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ARS Home » Southeast Area » Athens, Georgia » U.S. National Poultry Research Center » Quality & Safety Assessment Research » Research » Publications at this Location » Publication #357718

Research Project: Develop Rapid Optical Detection Methods for Food Hazards

Location: Quality & Safety Assessment Research

Title: Food grade dye for assessment of biofilm removal from stainless steel by cleaning and sanitizing agents

Author
item Gamble, Gary
item Lawrence, Kurt
item Park, Bosoon
item Yoon, Seung-Chul
item Heitschmidt, Gerald - Jerry

Submitted to: Food Protection Trends
Publication Type: Peer Reviewed Journal
Publication Acceptance Date: 8/22/2019
Publication Date: 11/11/2019
Citation: Gamble, G.R., Lawrence, K.C., Park, B., Yoon, S.C., Heitschmidt, G.W. 2019. Food grade dye for assessment of biofilm removal from stainless steel by cleaning and sanitizing agents. Food Protection Trends. Volume 39, Issue 6: Pages 442–448.

Interpretive Summary: The objective of this study was to evaluate the ability of a food grade dye, erythrosin B, for use in the development of a quantitative color difference methodology to measure the efficacy of cleaner/sanitizer solutions in removing biofilm components from stainless-steel surfaces. Biofilms of Listeria innocua and Pseudomonas putida were grown on stainless-steel coupons, subjected to various cleaner/sanitizer treatments, then stained with erythrosine B. Resultant coupons were photographed and color differences between background and dyed area evaluated. Color differences conformed to a scale correlated with human visual perception. Results indicated that the method provides sensitivity for visual appraisal of treatment-response as well as species-response relationships. The method shows potential as an enhancement for visual inspection to assess cleaning/sanitizing of food processing environments as part of the Hazard Analysis and Critical Control Point program.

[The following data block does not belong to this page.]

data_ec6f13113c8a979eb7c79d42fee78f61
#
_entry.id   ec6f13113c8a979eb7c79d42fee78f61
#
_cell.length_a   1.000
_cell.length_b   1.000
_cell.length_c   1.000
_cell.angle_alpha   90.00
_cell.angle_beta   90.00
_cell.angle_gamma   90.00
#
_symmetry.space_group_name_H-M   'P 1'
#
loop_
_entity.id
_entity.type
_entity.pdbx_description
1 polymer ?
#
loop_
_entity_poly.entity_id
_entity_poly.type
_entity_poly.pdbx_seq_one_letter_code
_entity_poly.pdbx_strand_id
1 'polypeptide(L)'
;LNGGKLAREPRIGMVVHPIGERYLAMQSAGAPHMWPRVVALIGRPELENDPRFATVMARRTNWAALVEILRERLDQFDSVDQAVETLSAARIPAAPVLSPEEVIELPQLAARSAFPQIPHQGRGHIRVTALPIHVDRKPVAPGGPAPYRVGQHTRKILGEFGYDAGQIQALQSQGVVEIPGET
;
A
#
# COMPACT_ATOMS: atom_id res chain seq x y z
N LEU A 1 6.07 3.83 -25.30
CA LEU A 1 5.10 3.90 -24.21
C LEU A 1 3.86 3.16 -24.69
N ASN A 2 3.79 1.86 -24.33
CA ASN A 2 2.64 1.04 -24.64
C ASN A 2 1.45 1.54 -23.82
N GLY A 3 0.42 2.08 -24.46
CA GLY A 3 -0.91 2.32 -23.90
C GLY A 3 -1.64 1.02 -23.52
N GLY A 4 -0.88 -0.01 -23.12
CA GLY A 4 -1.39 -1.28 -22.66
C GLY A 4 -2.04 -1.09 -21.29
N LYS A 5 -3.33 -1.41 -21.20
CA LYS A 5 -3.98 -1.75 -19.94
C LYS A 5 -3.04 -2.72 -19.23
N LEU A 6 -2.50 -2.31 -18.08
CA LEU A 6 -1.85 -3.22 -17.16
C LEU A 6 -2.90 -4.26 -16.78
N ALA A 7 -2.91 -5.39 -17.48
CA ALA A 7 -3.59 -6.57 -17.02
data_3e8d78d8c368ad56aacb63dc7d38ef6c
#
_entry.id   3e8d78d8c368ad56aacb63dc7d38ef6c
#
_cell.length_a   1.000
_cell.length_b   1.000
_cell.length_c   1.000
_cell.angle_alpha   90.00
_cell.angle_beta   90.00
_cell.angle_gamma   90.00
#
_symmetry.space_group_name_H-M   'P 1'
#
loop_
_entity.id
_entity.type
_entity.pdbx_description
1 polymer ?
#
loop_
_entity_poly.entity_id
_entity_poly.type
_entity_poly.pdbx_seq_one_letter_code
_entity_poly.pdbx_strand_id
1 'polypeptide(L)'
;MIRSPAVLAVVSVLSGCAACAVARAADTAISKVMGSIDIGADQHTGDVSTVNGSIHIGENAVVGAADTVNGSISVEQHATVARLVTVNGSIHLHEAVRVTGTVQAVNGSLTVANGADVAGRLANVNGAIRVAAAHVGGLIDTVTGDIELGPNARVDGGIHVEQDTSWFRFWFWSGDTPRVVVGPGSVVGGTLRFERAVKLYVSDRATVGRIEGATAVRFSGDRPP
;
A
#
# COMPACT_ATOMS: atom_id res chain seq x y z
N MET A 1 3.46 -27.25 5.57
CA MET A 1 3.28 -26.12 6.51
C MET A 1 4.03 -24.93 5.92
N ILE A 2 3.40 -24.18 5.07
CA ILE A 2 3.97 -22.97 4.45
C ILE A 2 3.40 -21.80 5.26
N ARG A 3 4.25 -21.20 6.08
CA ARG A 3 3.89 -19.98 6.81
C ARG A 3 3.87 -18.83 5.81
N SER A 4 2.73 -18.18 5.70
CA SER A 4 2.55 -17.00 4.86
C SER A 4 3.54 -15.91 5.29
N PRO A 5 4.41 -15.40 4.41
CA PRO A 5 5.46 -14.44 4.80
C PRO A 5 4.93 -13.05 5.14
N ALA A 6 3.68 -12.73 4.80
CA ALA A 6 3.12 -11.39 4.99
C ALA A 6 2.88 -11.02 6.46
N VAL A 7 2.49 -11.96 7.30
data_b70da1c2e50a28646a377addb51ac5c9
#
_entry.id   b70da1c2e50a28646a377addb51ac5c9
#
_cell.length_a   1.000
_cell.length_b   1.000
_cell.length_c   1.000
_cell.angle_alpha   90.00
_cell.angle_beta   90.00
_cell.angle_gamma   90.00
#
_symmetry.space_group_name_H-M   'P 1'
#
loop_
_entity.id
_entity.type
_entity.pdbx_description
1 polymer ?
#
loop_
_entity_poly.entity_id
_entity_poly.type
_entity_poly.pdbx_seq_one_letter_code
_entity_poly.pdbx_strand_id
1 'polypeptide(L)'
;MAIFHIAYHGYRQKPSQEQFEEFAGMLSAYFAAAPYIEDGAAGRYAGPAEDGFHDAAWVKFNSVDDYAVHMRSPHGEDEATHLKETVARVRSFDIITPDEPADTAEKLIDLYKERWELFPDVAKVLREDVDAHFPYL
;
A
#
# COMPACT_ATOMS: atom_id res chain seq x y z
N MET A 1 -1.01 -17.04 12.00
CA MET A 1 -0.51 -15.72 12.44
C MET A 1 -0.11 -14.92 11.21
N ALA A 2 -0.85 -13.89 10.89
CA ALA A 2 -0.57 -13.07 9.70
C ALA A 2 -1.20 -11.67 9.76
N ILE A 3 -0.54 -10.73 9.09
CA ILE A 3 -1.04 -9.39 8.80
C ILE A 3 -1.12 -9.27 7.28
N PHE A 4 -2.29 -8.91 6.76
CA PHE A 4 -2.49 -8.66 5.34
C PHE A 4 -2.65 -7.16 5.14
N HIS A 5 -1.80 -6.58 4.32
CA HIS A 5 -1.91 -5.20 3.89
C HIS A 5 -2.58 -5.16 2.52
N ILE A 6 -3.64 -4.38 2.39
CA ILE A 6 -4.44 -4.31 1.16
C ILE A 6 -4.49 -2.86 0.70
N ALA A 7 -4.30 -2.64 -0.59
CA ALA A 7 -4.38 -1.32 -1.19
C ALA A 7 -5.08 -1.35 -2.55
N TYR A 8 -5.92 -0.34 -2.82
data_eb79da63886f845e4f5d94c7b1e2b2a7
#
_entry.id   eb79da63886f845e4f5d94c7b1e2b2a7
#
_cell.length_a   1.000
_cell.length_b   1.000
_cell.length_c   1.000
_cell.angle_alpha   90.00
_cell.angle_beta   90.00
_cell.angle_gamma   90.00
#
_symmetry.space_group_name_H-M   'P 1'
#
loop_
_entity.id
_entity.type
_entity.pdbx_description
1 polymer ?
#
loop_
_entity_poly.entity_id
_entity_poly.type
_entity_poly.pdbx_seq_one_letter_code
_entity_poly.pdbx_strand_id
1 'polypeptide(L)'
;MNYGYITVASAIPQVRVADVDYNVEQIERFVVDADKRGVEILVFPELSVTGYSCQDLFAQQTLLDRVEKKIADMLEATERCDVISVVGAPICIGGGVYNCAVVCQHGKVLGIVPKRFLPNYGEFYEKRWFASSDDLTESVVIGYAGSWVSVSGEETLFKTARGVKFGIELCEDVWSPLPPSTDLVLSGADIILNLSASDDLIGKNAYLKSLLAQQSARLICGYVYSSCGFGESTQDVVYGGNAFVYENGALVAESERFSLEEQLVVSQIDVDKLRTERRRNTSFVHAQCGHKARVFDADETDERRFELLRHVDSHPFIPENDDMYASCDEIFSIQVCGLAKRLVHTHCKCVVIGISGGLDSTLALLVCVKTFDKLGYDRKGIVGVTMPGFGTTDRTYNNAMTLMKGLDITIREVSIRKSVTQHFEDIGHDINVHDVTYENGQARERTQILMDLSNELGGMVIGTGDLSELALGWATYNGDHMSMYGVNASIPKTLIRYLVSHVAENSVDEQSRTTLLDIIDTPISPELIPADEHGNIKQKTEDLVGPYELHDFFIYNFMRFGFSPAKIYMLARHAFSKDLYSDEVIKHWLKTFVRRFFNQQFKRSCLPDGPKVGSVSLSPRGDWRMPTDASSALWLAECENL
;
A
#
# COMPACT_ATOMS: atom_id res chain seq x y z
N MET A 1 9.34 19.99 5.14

Technical Abstract: The objective of this study was to evaluate the ability of a food grade dye, erythrosin B, for use in the development of a quantitative color difference methodology to measure the efficacy of cleaner/sanitizer solutions in removing biofilm components from stainless-steel surfaces. Biofilms of Listeria innocua and Pseudomonas putida were grown on stainless-steel coupons, subjected to various cleaner/sanitizer treatments, then stained with erythrosine B. Resultant coupons were photographed and color differences between background and dyed area evaluated. Color differences conformed to a scale correlated with human visual perception. Results indicated that the method provides sensitivity for visual appraisal of treatment-response as well as species-response relationships. The method shows potential as an enhancement for visual inspection to assess cleaning/sanitizing of food processing environments as part of the Hazard Analysis and Critical Control Point program.